the M7 is they were a freight road or freight lines through our city areas. If we're going to make
sure cities work better then we need to be funding things like passenger rail and passenger roads
because if you can get to work quicker, if you can deliver things quicker the economy will be more
productive and as a consequence the economy will be stronger. So, this is good stuff, this is where
we need to be heading.

KIERAN GILBERT: It should've happened sooner though, shouldn't it?

SCOTT MORRISON: Well, I'm glad the Prime Minister's taken up our suggestions, I mean, I've been
saying this for more than a year as has Malcolm Turnbull as has the Coalition, I mean, our policy
has been that the billions of dollars that the federal government has been spending and handing out
to the states should've demanded something in return and it should've, I mean we've got a national
affordable housing agreement, it was signed last year, it's worth more than $6 billion and it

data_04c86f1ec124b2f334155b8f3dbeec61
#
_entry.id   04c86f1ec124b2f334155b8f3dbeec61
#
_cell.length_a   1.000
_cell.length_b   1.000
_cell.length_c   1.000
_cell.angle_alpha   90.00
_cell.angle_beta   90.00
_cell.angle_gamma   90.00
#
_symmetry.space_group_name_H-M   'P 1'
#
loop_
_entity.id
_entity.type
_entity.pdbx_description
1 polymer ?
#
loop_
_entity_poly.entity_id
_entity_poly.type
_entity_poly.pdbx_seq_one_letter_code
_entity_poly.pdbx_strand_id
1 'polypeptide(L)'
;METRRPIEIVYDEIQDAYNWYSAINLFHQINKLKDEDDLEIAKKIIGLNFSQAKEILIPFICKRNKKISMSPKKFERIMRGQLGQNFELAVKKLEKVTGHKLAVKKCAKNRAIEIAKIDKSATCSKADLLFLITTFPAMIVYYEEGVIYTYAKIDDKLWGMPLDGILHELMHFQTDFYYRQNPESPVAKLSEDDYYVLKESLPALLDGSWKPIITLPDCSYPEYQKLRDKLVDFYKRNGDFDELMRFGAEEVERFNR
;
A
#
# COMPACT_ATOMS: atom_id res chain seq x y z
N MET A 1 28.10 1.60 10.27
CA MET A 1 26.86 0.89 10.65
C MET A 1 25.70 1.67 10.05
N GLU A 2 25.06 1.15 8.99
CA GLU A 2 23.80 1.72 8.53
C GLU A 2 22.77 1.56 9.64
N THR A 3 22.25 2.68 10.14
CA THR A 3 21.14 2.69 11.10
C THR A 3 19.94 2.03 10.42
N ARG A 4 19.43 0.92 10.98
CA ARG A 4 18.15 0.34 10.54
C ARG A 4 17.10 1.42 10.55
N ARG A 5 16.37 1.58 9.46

doesn't require the state governments to release one block of land. So, it's fine for the Prime
Minister to give the speech and to go out there and make all these (inaudible) but is a very
important issue and I share Jason's view about cities and these things, we both have a strong
interest in this but the Prime Minister has just spent 10s of billions of dollars on housing and
various other initiatives with the states, and local government I should stress, and asked for
nothing in return. So, he's had the opportunity to put what he said in place for the last 2 years
and has done nothing on it. So, I think at the moment, you know, we'll have to judge him on his
form going forward but there's 10s of billions of dollars of wasted opportunities already in his
past.

KIERAN GILBERT: 35 million people in Australia by 2050, that's the forecast, have we left our run
too late, Jason?

JASON CLARE: Well, the job of government is never done; you've got to meet the challenges that
confront you. The Intergenerational Report that will come out soon will show that the population is
going to rise at a great level; I think that's a 60 per cent increase between now and the middle of
this century. It's going to create enormous challenges for the city that Scott and I both live in
with the population of Sydney expected to expand from 4 million to 7 million, our roads are already
congested. Congestion on our road system across Australia costs the economy now about $16 billion